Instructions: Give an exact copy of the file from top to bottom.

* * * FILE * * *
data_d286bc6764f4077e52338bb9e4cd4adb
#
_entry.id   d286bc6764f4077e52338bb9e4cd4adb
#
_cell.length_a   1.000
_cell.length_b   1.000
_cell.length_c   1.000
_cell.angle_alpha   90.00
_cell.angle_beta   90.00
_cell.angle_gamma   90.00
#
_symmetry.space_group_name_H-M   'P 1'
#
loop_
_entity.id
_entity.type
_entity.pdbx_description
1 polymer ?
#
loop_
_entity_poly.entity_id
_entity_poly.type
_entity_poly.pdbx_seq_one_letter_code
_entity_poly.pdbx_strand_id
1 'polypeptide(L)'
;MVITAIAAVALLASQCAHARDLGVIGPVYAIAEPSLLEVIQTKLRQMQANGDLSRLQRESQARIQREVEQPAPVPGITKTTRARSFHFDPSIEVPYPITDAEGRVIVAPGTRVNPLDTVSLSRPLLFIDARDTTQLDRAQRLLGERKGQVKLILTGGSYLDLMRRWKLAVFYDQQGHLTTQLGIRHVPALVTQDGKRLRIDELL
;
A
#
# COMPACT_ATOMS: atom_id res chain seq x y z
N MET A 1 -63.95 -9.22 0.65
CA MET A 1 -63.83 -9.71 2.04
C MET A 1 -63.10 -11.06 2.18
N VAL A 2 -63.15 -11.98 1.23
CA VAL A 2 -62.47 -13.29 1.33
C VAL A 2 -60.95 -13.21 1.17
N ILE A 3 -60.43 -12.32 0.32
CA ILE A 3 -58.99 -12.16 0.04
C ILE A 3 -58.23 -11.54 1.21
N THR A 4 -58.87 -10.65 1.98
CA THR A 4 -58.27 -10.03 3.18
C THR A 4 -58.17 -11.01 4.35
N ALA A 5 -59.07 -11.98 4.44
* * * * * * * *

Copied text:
data_d286bc6764f4077e52338bb9e4cd4adb
#
_entry.id   d286bc6764f4077e52338bb9e4cd4adb
#
_cell.length_a   1.000
_cell.length_b   1.000
_cell.length_c   1.000
_cell.angle_alpha   90.00
_cell.angle_beta   90.00
_cell.angle_gamma   90.00
#
_symmetry.space_group_name_H-M   'P 1'
#
loop_
_entity.id
_entity.type
_entity.pdbx_description
1 polymer ?
#
loop_
_entity_poly.entity_id
_entity_poly.type
_entity_poly.pdbx_seq_one_letter_code
_entity_poly.pdbx_strand_id
1 'polypeptide(L)'
;MVITAIAAVALLASQCAHARDLGVIGPVYAIAEPSLLEVIQTKLRQMQANGDLSRLQRESQARIQREVEQPAPVPGITKTTRARSFHFDPSIEVPYPITDAEGRVIVAPGTRVNPLDTVSLSRPLLFIDARDTTQLDRAQRLLGERKGQVKLILTGGSYLDLMRRWKLAVFYDQQGHLTTQLGIRHVPALVTQDGKRLRIDELL
;
A
#
# COMPACT_ATOMS: atom_id res chain seq x y z
N MET A 1 -63.95 -9.22 0.65
CA MET A 1 -63.83 -9.71 2.04
C MET A 1 -63.10 -11.06 2.18
N VAL A 2 -63.15 -11.98 1.23
CA VAL A 2 -62.47 -13.29 1.33
C VAL A 2 -60.95 -13.21 1.17
N ILE A 3 -60.43 -12.32 0.32
CA ILE A 3 -58.99 -12.16 0.04
C ILE A 3 -58.23 -11.54 1.21
N THR A 4 -58.87 -10.65 1.98
CA THR A 4 -58.27 -10.03 3.18
C THR A 4 -58.17 -11.01 4.35
N ALA A 5 -59.07 -11.98 4.44